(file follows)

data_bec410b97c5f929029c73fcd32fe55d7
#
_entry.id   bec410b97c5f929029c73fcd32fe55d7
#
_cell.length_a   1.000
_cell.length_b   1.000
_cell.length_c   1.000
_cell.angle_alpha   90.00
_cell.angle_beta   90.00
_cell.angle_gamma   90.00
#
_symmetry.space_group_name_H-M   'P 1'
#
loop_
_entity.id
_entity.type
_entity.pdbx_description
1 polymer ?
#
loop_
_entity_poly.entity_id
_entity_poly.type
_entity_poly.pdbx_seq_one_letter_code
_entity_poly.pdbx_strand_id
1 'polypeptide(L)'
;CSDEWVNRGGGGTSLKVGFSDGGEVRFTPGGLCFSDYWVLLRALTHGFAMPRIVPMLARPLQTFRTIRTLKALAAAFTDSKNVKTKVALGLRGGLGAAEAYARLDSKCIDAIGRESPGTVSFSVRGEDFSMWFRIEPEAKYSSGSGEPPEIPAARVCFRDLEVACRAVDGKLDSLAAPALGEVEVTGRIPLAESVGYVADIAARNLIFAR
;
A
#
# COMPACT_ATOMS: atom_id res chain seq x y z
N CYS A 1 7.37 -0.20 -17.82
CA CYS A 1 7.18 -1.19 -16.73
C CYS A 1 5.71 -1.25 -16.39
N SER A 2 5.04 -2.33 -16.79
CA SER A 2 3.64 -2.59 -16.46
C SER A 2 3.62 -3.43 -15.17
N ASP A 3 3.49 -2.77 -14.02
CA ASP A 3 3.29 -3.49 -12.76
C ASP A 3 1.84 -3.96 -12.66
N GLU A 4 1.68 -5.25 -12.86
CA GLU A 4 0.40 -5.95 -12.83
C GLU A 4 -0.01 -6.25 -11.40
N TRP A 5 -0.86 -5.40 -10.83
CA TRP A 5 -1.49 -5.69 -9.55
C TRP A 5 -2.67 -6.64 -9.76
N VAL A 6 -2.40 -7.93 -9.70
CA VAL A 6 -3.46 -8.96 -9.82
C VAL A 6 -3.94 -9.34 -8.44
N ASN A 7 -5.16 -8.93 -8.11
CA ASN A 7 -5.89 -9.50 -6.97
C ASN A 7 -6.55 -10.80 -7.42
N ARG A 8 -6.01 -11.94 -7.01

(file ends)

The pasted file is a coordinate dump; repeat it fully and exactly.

data_bec410b97c5f929029c73fcd32fe55d7
#
_entry.id   bec410b97c5f929029c73fcd32fe55d7
#
_cell.length_a   1.000
_cell.length_b   1.000
_cell.length_c   1.000
_cell.angle_alpha   90.00
_cell.angle_beta   90.00
_cell.angle_gamma   90.00
#
_symmetry.space_group_name_H-M   'P 1'
#
loop_
_entity.id
_entity.type
_entity.pdbx_description
1 polymer ?
#
loop_
_entity_poly.entity_id
_entity_poly.type
_entity_poly.pdbx_seq_one_letter_code
_entity_poly.pdbx_strand_id
1 'polypeptide(L)'
;CSDEWVNRGGGGTSLKVGFSDGGEVRFTPGGLCFSDYWVLLRALTHGFAMPRIVPMLARPLQTFRTIRTLKALAAAFTDSKNVKTKVALGLRGGLGAAEAYARLDSKCIDAIGRESPGTVSFSVRGEDFSMWFRIEPEAKYSSGSGEPPEIPAARVCFRDLEVACRAVDGKLDSLAAPALGEVEVTGRIPLAESVGYVADIAARNLIFAR
;
A
#
# COMPACT_ATOMS: atom_id res chain seq x y z
N CYS A 1 7.37 -0.20 -17.82
CA CYS A 1 7.18 -1.19 -16.73
C CYS A 1 5.71 -1.25 -16.39
N SER A 2 5.04 -2.33 -16.79
CA SER A 2 3.64 -2.59 -16.46
C SER A 2 3.62 -3.43 -15.17
N ASP A 3 3.49 -2.77 -14.02
CA ASP A 3 3.29 -3.49 -12.76
C ASP A 3 1.84 -3.96 -12.66
N GLU A 4 1.68 -5.25 -12.86
CA GLU A 4 0.40 -5.95 -12.83
C GLU A 4 -0.01 -6.25 -11.40
N TRP A 5 -0.86 -5.40 -10.83
CA TRP A 5 -1.49 -5.69 -9.55
C TRP A 5 -2.67 -6.64 -9.76
N VAL A 6 -2.40 -7.93 -9.70
CA VAL A 6 -3.46 -8.96 -9.82
C VAL A 6 -3.94 -9.34 -8.44
N ASN A 7 -5.16 -8.93 -8.11
CA ASN A 7 -5.89 -9.50 -6.97
C ASN A 7 -6.55 -10.80 -7.42
N ARG A 8 -6.01 -11.94 -7.01